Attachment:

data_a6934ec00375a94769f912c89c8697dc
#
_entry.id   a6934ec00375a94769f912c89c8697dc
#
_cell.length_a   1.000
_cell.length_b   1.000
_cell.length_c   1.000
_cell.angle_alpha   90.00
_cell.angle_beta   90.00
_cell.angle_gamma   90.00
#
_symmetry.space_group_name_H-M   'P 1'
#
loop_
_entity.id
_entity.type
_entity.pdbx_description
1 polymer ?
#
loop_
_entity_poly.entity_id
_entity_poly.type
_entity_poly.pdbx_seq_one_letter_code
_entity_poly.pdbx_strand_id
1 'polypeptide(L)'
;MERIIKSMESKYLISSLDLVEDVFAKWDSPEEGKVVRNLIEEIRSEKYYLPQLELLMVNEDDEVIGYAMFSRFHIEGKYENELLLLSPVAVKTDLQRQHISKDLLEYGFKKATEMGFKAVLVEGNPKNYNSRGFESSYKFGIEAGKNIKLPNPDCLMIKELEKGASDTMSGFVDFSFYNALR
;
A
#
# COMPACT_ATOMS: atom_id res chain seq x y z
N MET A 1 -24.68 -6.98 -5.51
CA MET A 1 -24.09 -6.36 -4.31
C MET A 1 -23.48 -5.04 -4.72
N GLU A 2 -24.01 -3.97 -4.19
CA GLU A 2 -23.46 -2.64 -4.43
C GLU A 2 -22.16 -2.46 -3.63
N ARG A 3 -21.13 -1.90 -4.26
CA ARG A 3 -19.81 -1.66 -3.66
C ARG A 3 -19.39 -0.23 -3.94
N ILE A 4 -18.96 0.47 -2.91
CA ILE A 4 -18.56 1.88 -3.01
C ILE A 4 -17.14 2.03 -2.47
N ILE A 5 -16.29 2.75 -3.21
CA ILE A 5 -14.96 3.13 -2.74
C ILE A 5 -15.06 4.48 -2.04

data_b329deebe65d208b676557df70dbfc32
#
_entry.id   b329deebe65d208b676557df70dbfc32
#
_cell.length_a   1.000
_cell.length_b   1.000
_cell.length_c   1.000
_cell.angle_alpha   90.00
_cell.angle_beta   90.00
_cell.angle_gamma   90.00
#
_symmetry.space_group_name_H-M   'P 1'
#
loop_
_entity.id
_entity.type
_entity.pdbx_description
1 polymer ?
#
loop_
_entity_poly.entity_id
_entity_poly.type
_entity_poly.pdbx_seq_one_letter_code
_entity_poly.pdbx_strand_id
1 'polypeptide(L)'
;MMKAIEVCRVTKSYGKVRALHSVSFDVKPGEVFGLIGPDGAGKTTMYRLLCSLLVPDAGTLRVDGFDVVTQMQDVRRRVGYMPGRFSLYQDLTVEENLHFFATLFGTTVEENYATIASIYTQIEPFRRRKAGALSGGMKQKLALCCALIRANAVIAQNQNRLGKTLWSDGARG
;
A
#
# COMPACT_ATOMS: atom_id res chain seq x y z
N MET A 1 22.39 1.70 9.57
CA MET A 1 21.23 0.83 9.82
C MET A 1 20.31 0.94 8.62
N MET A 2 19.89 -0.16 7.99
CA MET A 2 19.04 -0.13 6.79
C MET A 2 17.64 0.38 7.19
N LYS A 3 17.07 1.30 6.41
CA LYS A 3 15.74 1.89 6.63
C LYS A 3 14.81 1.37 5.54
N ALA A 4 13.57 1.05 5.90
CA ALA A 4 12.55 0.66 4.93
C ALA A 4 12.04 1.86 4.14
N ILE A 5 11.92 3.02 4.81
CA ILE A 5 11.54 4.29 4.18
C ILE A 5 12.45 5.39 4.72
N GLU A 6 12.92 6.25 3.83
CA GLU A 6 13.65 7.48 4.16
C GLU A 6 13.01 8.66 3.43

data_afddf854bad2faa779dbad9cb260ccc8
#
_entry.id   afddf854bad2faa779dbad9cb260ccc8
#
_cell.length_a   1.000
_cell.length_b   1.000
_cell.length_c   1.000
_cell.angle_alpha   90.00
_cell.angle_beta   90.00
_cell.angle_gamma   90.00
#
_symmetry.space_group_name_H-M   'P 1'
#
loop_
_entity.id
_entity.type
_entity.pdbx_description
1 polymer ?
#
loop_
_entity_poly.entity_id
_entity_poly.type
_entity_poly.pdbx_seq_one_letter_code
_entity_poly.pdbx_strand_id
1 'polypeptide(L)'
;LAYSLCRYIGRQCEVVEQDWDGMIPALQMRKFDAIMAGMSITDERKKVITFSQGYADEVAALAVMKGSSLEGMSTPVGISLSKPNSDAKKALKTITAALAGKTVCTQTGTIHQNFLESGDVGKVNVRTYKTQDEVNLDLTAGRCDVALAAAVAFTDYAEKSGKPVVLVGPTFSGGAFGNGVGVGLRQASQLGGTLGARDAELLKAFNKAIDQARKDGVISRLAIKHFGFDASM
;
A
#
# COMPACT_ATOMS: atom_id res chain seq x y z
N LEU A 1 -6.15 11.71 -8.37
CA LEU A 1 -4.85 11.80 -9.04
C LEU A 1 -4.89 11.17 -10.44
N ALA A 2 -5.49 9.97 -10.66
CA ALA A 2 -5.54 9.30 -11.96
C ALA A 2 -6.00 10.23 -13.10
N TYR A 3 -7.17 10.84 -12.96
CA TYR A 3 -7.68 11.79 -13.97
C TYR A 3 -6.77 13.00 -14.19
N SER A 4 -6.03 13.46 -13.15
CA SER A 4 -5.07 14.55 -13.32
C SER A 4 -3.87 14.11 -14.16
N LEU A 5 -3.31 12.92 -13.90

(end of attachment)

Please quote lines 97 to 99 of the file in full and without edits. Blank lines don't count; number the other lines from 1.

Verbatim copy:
#
_cell.length_a   1.000
_cell.length_b   1.000